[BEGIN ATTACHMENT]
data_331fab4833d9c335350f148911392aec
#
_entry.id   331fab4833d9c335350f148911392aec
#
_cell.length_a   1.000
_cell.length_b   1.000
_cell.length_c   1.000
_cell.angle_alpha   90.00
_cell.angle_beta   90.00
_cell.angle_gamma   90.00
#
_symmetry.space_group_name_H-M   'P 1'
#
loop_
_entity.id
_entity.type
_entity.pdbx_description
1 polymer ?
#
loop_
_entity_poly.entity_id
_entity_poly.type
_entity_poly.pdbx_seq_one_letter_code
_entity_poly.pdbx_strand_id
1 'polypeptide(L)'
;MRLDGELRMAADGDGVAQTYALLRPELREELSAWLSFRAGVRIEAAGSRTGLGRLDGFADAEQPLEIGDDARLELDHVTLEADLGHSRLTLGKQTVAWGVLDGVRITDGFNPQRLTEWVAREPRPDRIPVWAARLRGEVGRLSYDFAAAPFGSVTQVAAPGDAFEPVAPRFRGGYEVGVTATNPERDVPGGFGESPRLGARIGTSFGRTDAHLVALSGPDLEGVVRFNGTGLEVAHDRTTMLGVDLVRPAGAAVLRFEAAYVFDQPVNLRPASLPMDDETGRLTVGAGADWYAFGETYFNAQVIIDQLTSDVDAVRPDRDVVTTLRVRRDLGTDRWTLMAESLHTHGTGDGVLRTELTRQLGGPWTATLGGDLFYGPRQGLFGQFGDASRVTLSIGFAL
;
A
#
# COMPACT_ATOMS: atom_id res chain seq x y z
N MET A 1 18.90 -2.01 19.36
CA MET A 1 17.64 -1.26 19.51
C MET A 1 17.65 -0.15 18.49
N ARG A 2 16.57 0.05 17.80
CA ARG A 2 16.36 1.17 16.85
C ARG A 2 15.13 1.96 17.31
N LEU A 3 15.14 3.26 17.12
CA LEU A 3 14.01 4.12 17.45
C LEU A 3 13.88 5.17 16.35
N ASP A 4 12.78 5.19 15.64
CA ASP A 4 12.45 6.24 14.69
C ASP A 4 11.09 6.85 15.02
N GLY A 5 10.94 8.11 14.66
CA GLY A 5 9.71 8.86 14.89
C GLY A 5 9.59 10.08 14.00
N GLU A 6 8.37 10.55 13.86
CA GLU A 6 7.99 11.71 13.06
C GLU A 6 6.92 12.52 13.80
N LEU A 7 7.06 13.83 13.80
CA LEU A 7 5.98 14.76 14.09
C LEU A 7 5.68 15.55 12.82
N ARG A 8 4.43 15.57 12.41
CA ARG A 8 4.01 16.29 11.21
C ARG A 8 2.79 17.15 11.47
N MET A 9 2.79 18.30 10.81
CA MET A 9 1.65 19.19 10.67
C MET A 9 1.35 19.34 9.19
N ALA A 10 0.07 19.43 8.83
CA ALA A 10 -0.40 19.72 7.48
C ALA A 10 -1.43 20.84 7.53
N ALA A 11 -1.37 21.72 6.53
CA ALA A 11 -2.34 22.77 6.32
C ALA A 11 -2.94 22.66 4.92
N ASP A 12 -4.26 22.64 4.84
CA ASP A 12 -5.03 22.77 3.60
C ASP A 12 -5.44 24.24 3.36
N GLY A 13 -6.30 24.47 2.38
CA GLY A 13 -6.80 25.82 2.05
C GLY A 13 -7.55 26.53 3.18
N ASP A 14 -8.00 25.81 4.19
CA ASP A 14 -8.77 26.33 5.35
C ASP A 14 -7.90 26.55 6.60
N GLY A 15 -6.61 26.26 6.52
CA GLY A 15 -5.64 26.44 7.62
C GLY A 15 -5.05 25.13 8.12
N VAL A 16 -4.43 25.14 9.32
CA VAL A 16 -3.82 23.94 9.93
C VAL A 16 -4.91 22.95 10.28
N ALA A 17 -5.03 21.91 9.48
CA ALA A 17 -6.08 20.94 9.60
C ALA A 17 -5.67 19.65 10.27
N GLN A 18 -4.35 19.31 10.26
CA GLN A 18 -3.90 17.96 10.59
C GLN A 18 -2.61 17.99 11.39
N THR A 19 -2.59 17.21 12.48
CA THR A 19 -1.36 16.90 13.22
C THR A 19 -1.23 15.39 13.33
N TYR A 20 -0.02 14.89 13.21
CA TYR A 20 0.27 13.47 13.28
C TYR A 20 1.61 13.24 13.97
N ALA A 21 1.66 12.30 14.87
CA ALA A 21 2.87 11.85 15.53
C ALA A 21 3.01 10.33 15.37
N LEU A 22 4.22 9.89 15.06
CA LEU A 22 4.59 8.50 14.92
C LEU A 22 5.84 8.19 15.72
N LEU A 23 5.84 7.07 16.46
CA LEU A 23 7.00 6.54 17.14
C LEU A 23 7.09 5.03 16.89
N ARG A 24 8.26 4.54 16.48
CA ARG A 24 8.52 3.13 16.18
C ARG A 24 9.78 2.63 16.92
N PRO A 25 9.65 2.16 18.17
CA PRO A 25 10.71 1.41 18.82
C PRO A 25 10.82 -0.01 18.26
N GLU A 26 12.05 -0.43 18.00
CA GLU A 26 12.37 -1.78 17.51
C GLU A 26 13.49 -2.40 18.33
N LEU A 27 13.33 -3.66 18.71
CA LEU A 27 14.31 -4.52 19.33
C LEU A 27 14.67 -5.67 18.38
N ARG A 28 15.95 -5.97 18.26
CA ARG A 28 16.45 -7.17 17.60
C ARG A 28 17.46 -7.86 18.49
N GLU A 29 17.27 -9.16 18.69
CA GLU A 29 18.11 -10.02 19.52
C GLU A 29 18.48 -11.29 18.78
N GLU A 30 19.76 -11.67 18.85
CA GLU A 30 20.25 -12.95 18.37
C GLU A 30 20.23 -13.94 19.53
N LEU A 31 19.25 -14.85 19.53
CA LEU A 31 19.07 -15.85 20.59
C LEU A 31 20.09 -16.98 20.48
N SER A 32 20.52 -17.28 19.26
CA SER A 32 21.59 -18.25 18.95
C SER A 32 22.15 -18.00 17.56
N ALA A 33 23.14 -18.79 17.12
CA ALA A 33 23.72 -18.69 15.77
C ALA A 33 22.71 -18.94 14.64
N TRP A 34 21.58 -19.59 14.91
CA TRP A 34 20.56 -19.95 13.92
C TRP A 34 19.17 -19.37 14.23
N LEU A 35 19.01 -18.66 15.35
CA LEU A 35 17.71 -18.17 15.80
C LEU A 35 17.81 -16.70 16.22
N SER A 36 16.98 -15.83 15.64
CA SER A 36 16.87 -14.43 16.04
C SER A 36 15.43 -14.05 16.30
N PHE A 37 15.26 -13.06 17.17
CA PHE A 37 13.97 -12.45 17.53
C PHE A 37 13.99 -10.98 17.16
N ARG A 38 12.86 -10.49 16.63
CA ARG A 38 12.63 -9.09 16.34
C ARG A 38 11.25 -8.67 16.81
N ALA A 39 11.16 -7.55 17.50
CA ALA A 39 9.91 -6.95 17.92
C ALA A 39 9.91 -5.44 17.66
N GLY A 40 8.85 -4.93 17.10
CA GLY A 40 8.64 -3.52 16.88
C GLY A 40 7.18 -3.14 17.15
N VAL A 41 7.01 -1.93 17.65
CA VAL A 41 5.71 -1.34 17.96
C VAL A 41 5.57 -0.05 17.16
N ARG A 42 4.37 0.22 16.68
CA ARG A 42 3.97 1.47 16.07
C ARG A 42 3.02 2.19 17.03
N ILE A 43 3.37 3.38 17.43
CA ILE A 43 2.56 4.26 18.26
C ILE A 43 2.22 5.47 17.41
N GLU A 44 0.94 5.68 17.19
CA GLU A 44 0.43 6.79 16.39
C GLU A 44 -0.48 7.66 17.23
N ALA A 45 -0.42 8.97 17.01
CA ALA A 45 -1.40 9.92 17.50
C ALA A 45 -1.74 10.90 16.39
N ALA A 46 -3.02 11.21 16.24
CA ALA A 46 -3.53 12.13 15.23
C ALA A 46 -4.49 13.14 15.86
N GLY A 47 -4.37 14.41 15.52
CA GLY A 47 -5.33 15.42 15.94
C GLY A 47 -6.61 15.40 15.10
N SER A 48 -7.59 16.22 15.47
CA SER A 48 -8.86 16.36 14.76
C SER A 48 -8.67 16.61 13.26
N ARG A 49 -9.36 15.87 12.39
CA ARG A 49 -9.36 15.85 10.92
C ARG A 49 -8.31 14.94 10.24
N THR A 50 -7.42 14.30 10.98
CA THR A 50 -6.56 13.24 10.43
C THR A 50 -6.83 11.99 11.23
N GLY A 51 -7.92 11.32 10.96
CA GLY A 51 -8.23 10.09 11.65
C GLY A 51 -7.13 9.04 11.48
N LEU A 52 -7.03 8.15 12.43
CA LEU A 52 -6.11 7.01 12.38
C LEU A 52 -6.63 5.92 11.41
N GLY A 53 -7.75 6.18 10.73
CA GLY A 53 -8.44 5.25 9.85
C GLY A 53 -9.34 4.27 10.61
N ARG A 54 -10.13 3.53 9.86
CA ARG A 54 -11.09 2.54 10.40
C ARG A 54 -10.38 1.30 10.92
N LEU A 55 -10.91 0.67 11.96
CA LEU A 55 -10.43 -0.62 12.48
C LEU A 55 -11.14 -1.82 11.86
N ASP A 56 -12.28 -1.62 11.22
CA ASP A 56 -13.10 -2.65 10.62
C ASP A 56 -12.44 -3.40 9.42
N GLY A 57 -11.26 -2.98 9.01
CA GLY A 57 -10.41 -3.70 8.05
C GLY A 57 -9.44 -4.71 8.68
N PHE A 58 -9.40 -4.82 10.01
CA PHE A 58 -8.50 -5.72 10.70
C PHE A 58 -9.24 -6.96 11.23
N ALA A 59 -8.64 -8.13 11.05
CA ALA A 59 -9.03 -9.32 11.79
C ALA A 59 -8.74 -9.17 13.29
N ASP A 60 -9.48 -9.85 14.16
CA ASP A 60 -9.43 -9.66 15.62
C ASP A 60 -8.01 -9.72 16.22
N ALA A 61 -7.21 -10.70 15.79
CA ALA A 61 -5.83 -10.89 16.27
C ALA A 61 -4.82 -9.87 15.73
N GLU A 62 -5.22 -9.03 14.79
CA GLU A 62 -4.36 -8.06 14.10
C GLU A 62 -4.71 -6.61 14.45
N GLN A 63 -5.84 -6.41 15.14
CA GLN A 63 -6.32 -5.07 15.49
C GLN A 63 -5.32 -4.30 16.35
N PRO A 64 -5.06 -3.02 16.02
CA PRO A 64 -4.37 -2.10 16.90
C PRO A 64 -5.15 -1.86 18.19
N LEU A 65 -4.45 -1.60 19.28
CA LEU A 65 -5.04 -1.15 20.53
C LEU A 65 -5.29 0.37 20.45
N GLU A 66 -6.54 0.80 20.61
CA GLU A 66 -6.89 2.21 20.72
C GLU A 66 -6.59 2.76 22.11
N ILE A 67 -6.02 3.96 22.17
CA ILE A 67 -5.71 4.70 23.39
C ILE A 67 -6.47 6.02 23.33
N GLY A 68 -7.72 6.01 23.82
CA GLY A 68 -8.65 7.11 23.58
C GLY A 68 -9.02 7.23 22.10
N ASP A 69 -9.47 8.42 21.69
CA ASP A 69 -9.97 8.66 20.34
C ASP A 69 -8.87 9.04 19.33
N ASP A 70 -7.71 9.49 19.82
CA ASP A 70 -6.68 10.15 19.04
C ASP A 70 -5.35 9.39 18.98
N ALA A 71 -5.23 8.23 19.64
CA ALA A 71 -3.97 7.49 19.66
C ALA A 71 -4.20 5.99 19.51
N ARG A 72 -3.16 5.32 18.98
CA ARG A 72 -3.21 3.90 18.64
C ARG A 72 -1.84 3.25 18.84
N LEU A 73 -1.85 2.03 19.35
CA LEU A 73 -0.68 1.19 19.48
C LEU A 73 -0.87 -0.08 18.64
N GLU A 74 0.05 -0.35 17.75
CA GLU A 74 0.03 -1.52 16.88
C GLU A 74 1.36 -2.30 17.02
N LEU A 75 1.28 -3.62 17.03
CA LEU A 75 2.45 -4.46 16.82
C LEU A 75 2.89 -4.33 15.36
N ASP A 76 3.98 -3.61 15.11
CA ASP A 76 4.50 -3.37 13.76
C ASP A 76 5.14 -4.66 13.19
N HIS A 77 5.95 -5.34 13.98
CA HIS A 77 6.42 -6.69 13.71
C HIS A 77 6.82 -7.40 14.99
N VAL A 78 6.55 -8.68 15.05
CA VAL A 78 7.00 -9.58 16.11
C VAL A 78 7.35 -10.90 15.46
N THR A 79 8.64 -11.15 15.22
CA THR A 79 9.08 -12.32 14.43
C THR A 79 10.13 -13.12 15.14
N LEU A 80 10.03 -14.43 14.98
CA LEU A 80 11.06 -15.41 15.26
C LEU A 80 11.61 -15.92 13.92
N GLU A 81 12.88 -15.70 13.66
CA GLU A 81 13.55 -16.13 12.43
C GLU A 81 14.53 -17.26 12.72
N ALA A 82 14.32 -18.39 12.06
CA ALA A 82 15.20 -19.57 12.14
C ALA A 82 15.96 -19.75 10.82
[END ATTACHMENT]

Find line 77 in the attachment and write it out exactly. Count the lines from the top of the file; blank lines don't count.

CA VAL A 16 -3.82 23.94 9.93